This is the best book that I have ever read. No matter what you are doing in your life and how old are you, this books touches your mind at levels so deep that you didn’t even think it was possible. But you’ll have to keep the beginner’s mind to learn.

As the author states, “sometimes it is better to travel than to arrive”. I was carried away with the philosophical ideas presented in the book and the serenity that the country side description provides.

Knowing that Chris, the son of the author, with whom he set out for this bike journey is dead was a little sad. But again in snap that increases the importance of all the lesson and the author was expounding throughout the book about life and zen.

A recommended read for everyone.

The next book that I have picked is “The Blue Ocean Strategy”.

Rise and Shine : How joining the 5 AM club affected my life

Being an early riser isn’t about trumpeting how hard you work. It’s about doing everything within your power to help your business achieve success; and if that means you have to get up at an hour not known to most, then you might as well enjoy the sunrise.

It is no secret that many high achievers have been advocating about the importance of waking up early in the morning. I have been following Robin Sharma for quite some time now and he proposes something called as the “5 AM club”. He refers it is as the elite club of people who wake up at 5 AM, each day and try to get the most out of the day.

I took the challenge for myself to wake up at 5 AM every day without fail for the entire month of November as a habit building process. I believe that against all the odds if you can sustain the habit for 1 month, you can stick with it for a longer time. That is the power of habit.

Becoming an early riser

It was obviously not easy to become an early riser. I had a typical teenager schedule prior to this. Stay up late till 2 AM and then sleep till 10 AM.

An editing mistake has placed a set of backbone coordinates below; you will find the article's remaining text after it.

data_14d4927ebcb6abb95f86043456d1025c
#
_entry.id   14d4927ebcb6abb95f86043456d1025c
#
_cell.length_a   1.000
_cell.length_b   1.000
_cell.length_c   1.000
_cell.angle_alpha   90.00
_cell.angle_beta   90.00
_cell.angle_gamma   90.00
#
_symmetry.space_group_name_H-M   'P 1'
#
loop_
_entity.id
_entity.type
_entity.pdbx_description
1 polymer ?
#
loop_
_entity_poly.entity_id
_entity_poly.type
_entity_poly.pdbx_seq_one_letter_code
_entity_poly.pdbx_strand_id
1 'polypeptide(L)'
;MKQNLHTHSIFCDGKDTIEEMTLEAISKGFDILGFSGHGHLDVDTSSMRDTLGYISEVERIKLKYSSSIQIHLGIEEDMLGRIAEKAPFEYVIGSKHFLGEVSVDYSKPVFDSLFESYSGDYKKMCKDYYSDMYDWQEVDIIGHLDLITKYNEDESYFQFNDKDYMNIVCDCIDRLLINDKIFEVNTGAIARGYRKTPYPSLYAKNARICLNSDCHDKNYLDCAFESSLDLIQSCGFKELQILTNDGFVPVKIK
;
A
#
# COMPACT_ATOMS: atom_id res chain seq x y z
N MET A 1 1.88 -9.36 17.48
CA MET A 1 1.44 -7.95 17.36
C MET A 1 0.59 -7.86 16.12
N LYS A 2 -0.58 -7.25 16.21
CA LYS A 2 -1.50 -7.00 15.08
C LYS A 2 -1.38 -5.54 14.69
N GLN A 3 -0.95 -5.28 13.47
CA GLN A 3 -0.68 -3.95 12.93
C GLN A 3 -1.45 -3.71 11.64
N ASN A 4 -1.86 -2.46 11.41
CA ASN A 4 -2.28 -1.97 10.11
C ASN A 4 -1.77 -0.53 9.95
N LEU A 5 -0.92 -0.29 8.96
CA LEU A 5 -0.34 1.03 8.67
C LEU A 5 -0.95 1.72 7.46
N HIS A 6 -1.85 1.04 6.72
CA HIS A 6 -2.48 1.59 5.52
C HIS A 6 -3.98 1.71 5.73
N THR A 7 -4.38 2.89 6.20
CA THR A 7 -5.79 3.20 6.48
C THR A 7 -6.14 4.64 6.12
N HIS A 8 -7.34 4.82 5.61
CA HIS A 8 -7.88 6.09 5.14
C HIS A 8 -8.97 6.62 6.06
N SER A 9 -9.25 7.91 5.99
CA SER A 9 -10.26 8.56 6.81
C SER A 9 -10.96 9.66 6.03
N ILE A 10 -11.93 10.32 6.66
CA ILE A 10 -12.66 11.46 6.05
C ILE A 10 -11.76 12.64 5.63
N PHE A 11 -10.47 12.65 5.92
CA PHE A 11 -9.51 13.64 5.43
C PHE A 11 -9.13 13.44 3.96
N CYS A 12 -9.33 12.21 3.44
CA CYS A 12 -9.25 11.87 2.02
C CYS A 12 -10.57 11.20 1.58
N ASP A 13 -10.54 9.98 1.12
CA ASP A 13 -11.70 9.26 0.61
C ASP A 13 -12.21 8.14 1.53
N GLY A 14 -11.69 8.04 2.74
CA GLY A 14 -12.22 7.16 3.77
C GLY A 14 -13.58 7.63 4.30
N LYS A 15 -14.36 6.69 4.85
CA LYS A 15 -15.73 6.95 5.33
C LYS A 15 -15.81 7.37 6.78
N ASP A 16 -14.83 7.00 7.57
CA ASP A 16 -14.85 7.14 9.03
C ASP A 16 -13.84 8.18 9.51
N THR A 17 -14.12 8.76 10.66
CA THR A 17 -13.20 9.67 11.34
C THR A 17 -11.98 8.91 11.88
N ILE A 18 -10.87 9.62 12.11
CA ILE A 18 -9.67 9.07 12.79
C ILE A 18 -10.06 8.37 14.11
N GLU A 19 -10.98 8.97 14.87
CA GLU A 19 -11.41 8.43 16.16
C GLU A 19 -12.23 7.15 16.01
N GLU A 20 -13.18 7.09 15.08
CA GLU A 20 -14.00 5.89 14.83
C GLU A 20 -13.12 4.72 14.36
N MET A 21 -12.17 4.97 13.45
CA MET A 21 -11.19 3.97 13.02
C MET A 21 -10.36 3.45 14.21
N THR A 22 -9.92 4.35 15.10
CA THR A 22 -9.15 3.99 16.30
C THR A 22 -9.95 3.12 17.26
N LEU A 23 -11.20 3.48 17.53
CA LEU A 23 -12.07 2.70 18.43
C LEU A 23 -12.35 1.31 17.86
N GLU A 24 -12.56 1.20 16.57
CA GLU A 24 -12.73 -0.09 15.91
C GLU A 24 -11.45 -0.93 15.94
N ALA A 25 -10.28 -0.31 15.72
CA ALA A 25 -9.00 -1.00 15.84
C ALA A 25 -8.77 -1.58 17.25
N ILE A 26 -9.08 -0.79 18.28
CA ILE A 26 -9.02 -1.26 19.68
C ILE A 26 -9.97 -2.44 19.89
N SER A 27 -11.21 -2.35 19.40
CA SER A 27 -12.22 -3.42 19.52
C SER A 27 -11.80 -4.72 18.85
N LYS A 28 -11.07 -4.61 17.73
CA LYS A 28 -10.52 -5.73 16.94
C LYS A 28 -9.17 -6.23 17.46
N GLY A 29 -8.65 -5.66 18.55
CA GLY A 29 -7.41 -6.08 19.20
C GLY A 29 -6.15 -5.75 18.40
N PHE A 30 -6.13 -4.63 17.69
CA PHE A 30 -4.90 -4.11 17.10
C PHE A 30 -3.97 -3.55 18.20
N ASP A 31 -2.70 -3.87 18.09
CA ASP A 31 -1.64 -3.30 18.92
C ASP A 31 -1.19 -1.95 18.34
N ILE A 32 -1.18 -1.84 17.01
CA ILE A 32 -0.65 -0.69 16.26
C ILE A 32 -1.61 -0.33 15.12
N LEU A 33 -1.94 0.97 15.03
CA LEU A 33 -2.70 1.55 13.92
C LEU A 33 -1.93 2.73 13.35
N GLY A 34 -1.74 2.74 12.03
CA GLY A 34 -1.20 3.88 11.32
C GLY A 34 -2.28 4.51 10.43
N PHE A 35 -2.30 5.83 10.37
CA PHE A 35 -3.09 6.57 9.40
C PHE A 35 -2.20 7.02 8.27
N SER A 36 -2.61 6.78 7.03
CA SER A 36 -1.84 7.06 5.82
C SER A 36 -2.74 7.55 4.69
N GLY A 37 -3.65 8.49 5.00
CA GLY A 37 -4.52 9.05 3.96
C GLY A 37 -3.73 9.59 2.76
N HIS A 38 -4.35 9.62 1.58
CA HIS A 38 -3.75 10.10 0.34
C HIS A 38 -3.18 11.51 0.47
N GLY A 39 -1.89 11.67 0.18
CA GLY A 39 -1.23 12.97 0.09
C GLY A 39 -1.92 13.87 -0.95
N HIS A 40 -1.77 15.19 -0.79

The first step I took was to decrease the waking up time gradually. Reducing it by 1 hour every 3 days.

I needed some additional help anyways. I asked one of my friends to wake up at 5 AM (Saumya this is you :P). If someone is holding you accountable for something, there is always a push to do it.

How waking up at 5 AM affected my mind and life?

  1. It allows me to enter the flow state : You get up early in the morning, no one is up. Enough time to do self-introspection and follow the morning rituals to get in the mood to conquer the world.
  2. Intrinsic motivation : When you get stuff done in the morning itself. It acts as an intrinsic motivation to keep going. You are optimistic and energetic for the entire day.
  3. Self-discipline : I started this challenge at the worst time. Cold November mornings. It took me a lot of mental strength to get out of warm bed to cold weather. But in the end, it was all worth it.

My new “Early Birdie” morning rituals

I wake up at 5 AM nowadays, and seldom fail at that.

5:30 to 7:30 is the time set apart for personal improvement. No email, no internship work, no college studies. Working on skills that you want to see yourself doing better with.

7:30 to 8:30 I exercise. Again the importance of exercising can not be emphasized more to become a high achiever. It gives more energy that is always helpful.

Then around 9 I start working and go forward with the day.

11 PM is the time to call the day and prepare for tomorrow. No mobile phone to bed and doze off at 11:30.

Do we all have to wake up at 5?

Yes and no. Though I certainly recommend it to try being the member of the 5 AM club at least once. Experience the hours of the day that are not known to most. Feel the sunrise and early morning serenity. It is a different kind of experience, a zen on its own.

How to Sell Your Product or Service by Victor Antonio : Course Experience

Every entrepreneur I follow have this strong ability of closing sales. After all if your very nice product doesn’t sell, it is not nice.

Sales is also, how you present your company to others. Then let it be market research, approaching concierge customers or VCs, all involves sales thinking.

So, we are planning to make are first market research trip. We are going to meet unknown customers and try to get their views on what we are trying to do. I didn’t want to go unprepared for this, so I took this little video series course of basics of sales.

You can find it here if you are interested : https://www.youtube.com/watch?v=kGnjRC0UckA

I wrote the following notes for my personal references but I decided to post them here so that it can server as sales 101 to anyone interested.